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The case of Raleigh is a story of both success and failure at some point. Just like any other type of business, what did Raleigh possess are remarkably the opportunities for potential to grow and even become a cut above the other due to a certain competitive advantage. …
The company evidently as its humble beginning started from nothing to something. However, Raleigh was able to survive tough times due to its implementation of competitive strategies. It was able to survive the Great Depression due to its introduction of value-for-money products. Not only that, even if in between 1950 and 1962, Raleigh was still able to consider a competitive strategy which involved focusing on bicycle sales. Focus is a generic strategy which was then applied to Raleigh. This strategy particularly includes concentrating on a certain segment of product line that at some point would benefit the entire organisation in reaching its competitive advantage in the international market (Porter, 1998). By then, Raleigh started to acquire other rival groups in order to dominate in the market and then it started to expand overseas where there were potential for its product offerings. Not only that, Raleigh was good at ensuring promotion of its product line by sponsoring road racing team in Europe.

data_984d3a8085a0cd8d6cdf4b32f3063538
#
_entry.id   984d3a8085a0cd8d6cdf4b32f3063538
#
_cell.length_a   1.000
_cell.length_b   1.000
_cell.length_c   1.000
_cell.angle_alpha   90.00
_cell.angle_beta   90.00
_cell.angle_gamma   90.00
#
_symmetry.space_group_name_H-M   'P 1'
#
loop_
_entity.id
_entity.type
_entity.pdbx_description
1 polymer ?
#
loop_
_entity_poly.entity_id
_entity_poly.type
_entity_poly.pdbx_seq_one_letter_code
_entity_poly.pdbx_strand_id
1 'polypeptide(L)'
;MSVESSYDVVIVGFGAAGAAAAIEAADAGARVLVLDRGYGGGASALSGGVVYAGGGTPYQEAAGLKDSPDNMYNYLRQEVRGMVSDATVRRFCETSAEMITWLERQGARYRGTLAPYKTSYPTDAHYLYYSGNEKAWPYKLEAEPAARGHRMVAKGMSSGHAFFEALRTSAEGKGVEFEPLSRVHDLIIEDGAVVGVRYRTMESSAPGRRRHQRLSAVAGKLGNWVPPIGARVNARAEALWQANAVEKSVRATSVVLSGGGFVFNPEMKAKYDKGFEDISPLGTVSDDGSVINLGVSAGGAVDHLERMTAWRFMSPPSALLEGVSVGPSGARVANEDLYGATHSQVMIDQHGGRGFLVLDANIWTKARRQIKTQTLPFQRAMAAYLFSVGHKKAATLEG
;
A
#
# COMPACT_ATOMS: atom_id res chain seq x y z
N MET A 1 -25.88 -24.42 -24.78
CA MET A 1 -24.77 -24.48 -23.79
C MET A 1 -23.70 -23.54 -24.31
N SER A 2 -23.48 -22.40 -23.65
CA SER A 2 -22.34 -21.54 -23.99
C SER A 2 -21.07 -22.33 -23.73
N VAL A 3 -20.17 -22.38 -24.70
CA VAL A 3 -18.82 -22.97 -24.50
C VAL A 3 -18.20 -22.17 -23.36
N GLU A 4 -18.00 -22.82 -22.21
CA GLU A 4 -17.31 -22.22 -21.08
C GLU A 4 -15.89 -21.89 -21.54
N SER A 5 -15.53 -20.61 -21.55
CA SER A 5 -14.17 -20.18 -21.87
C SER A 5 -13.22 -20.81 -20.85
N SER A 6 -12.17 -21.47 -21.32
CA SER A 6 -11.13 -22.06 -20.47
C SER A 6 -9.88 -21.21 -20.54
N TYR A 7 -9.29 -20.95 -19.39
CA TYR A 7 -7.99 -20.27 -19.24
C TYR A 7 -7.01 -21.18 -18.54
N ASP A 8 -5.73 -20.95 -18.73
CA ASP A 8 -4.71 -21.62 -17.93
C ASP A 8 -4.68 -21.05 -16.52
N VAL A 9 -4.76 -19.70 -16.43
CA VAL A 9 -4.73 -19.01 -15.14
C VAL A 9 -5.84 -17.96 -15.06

Raleigh survived as it continuously obtained subsidiaries which in 2005 came to be around six in all, which include Derby Cycle Werke, Raleigh America, Raleigh Canada, Raleigh Taiwan, Raleigh UK Limited, and Raleigh International. This simply shows how marketing at Raleigh has become more complex as it continues to expand in the international market.
1.1.1 Marketing issue ...
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